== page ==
The amount of time Americans spend using technology is steadily rising, and with it so is the amount of neck strain and pain they are feeling. Using computers and mobile devices puts strain on your neck, and that consistent strain can lead to complicated, painful problems later in life.
The part of your spine that makes up your neck is the cervical spine, and it is the thinnest part of your spine. It consists of vertebrae and, between the vertebrae, small discs that provide cushioning. The average human head weighs 8-10 pounds, and that full weight is supported by the cervical spine.
When you sit or stand up straight and look ahead, your cervical spine is supported by all of the vertebrae below it. But, when you lean your head forward and look down, the structures in your cervical spine must support the full weight of your head without support from the rest of your spine. If you place your hand on the back of your neck while you look down, you can feel the muscles contract to help hold the weight of your head.
When those muscles stay contracted for too long, they begin to shorten and lose flexibility. Over a period of time, that can lead to strain, disc injury, or even structural changes to your cervical spine.
Common symptoms of neck strain include:
It’s unlikely that you’ll be free from the bonds of technology any time soon, but there are some steps you can take to protect your neck.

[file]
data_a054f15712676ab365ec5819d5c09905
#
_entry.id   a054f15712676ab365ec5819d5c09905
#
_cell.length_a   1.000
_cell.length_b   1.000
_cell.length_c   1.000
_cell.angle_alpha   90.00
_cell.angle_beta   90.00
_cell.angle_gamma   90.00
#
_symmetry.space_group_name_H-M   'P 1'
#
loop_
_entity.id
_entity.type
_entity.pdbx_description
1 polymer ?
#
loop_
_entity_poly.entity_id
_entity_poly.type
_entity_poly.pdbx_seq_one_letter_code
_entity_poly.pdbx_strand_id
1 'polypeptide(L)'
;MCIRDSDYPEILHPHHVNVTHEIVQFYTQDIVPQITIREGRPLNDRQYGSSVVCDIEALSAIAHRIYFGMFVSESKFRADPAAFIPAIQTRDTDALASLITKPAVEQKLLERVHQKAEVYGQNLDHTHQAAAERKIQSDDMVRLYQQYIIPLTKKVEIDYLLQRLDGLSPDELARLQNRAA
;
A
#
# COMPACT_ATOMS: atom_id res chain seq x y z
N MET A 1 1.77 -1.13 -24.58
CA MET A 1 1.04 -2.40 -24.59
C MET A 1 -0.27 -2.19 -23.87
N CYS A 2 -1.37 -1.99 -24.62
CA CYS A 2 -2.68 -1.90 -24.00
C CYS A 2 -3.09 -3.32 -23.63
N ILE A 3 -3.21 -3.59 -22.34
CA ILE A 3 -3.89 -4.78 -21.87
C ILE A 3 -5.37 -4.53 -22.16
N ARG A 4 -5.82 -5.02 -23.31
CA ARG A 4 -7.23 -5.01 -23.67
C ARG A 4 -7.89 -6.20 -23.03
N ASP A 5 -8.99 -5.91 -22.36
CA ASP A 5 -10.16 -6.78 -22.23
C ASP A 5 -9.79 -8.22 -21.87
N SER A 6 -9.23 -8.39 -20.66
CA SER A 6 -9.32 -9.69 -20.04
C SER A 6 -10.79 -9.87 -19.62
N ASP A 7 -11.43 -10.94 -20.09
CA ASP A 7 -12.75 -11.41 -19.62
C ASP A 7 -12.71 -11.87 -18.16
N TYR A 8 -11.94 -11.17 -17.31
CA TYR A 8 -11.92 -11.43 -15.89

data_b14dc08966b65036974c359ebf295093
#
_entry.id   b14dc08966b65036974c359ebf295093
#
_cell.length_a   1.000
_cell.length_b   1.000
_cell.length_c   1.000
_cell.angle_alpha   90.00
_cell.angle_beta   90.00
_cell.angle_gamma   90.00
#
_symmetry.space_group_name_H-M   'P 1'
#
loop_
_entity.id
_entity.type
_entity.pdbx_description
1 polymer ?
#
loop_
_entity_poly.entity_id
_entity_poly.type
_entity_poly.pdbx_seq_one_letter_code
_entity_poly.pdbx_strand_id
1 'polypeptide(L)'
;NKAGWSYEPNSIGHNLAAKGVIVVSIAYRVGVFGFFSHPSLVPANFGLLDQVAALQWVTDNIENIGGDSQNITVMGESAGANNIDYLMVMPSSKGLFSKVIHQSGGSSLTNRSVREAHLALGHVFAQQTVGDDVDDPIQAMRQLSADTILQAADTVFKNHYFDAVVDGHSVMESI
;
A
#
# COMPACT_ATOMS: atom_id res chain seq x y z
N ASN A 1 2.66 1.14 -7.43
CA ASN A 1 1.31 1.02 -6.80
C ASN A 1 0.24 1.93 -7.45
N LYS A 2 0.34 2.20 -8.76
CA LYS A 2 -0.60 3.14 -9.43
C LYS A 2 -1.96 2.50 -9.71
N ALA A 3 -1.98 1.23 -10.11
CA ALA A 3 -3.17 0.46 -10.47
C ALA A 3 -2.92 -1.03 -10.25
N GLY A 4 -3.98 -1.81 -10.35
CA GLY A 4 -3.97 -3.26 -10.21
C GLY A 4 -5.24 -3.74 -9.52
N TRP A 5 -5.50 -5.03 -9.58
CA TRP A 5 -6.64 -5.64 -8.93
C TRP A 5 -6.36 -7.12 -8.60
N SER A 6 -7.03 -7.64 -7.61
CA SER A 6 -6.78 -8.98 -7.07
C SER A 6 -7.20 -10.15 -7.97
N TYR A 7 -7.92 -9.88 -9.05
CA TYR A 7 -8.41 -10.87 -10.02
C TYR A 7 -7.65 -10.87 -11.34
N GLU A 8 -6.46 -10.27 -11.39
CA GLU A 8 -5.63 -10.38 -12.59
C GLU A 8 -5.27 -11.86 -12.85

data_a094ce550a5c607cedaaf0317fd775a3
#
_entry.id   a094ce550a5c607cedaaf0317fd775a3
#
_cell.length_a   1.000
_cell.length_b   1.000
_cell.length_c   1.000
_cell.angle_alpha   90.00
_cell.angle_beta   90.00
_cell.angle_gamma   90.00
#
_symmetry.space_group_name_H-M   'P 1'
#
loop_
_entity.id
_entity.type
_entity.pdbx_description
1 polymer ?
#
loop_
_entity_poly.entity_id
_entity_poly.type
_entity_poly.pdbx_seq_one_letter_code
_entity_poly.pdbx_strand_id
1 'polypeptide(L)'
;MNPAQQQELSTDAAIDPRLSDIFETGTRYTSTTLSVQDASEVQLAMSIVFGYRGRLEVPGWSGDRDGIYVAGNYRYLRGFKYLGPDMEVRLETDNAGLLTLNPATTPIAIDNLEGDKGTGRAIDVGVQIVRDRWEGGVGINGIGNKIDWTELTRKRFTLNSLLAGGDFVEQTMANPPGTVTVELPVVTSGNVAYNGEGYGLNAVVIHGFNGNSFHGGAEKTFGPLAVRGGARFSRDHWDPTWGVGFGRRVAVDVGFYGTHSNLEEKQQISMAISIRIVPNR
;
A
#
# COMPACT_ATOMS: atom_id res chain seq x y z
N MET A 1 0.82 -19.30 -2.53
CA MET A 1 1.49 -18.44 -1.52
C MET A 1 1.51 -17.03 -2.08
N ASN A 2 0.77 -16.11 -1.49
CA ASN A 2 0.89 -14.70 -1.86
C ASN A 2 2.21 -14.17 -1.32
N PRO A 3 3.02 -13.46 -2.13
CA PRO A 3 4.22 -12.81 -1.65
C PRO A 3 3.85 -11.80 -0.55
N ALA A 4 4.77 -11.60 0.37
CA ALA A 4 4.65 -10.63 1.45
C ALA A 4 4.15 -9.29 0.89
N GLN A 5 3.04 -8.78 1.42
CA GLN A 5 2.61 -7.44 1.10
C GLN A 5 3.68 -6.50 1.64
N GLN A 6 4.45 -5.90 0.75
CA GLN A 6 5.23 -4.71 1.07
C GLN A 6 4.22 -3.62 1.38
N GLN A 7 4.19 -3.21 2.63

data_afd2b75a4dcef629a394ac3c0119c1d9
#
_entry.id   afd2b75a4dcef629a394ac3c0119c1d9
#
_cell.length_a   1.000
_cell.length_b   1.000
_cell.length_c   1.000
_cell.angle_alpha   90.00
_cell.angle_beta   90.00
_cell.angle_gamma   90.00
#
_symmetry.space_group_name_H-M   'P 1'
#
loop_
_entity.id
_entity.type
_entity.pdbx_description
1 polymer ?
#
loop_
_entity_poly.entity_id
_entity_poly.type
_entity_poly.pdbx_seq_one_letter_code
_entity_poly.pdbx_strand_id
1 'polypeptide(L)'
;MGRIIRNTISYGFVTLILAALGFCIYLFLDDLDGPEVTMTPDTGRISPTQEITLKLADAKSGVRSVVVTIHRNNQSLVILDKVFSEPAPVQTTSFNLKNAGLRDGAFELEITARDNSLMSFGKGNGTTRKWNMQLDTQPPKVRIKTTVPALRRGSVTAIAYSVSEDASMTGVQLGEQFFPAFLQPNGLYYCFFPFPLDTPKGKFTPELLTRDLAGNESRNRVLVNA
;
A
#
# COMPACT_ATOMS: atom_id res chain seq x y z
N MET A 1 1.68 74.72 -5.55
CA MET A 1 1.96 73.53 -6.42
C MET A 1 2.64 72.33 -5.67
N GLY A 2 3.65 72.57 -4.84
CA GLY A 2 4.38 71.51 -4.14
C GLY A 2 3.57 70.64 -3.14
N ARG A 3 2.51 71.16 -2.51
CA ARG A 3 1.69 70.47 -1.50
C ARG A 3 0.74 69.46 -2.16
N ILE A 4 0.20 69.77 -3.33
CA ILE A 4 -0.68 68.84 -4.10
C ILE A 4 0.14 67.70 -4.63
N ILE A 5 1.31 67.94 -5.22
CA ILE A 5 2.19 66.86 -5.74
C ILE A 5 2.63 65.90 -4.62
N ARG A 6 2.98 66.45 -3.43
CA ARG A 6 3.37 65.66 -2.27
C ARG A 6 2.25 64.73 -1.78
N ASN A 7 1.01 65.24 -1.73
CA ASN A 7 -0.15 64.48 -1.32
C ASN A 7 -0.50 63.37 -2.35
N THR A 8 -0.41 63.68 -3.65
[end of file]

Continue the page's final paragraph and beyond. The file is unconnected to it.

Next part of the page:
Simply moving around every 15 to 30 minutes can help tremendously. If you can, stand up, walk around, and stretch. You’ll benefit in two ways by moving around several times every hour. You’ll keep your blood moving, and you’ll be repositioning your neck.
It’s easy to sit in the same position for several hours if you’re absorbed in your work, watching a movie, or playing a game. If you can’t get up every 15-30 minutes, at least stretch your neck, shoulders, and arms, and reposition yourself.
It’s easy to think, “Oh, that’s a good idea! I’ll move every 30 minutes.” It’s much harder to actually remember to do it. Set alarms for yourself to help you build a habit that will help you keep your neck healthy!
If you use a tablet or a laptop frequently, consider getting a holder for it that will keep you from looking down all the time. You may need to use an external keyboard with your laptop, but the lessened neck strain makes it worth it. You still need to move regularly, but having your device at eye level is a good start to easing the stiff neck.
You should do mini-exercises during your regularly scheduled short breaks, like shoulder rolls, but regular aerobic exercise may help as well. Biking, jogging, swimming, walking briskly, and other exercise that gets your heart rate up helps keep the muscles in your neck fueled with oxygen, which can lessen inflammation, and, in turn, lessen pain.
Exercise is also an excellent form of stress relief, and stress can make your already tight muscles even tighter. Exercise alone may not be enough to prevent neck strain, but it can help your muscles heal.
If you’re having neck pain, book an appointment online or by phone with Dr. Ngu at Premier Spine Institute. Stopping the pain may be a simple matter of changing your tech habits, but it’s important to rule out other possible causes as well.